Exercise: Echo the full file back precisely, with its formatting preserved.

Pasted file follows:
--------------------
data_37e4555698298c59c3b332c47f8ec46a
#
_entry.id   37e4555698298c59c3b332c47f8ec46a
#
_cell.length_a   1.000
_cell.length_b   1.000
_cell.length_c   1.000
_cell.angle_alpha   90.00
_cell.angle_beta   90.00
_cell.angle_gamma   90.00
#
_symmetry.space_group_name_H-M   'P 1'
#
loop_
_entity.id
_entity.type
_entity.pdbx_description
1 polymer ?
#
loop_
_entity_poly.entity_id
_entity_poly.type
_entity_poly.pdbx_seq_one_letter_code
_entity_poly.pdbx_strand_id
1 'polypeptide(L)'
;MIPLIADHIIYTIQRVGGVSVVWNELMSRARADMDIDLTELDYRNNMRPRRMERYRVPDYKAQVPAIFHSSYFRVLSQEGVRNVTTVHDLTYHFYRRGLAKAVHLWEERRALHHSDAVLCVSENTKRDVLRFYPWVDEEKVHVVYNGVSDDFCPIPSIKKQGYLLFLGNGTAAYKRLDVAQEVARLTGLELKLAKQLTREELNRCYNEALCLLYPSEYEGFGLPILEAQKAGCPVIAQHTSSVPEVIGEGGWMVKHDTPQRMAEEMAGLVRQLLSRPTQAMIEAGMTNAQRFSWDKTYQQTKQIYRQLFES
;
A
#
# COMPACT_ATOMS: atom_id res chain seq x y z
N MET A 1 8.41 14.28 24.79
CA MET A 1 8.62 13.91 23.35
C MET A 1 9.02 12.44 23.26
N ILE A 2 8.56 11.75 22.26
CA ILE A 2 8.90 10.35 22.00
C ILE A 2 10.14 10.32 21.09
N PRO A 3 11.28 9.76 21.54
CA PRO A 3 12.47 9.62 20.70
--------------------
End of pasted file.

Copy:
data_37e4555698298c59c3b332c47f8ec46a
#
_entry.id   37e4555698298c59c3b332c47f8ec46a
#
_cell.length_a   1.000
_cell.length_b   1.000
_cell.length_c   1.000
_cell.angle_alpha   90.00
_cell.angle_beta   90.00
_cell.angle_gamma   90.00
#
_symmetry.space_group_name_H-M   'P 1'
#
loop_
_entity.id
_entity.type
_entity.pdbx_description
1 polymer ?
#
loop_
_entity_poly.entity_id
_entity_poly.type
_entity_poly.pdbx_seq_one_letter_code
_entity_poly.pdbx_strand_id
1 'polypeptide(L)'
;MIPLIADHIIYTIQRVGGVSVVWNELMSRARADMDIDLTELDYRNNMRPRRMERYRVPDYKAQVPAIFHSSYFRVLSQEGVRNVTTVHDLTYHFYRRGLAKAVHLWEERRALHHSDAVLCVSENTKRDVLRFYPWVDEEKVHVVYNGVSDDFCPIPSIKKQGYLLFLGNGTAAYKRLDVAQEVARLTGLELKLAKQLTREELNRCYNEALCLLYPSEYEGFGLPILEAQKAGCPVIAQHTSSVPEVIGEGGWMVKHDTPQRMAEEMAGLVRQLLSRPTQAMIEAGMTNAQRFSWDKTYQQTKQIYRQLFES
;
A
#
# COMPACT_ATOMS: atom_id res chain seq x y z
N MET A 1 8.41 14.28 24.79
CA MET A 1 8.62 13.91 23.35
C MET A 1 9.02 12.44 23.26
N ILE A 2 8.56 11.75 22.26
CA ILE A 2 8.90 10.35 22.00
C ILE A 2 10.14 10.32 21.09
N PRO A 3 11.28 9.76 21.54
CA PRO A 3 12.47 9.62 20.70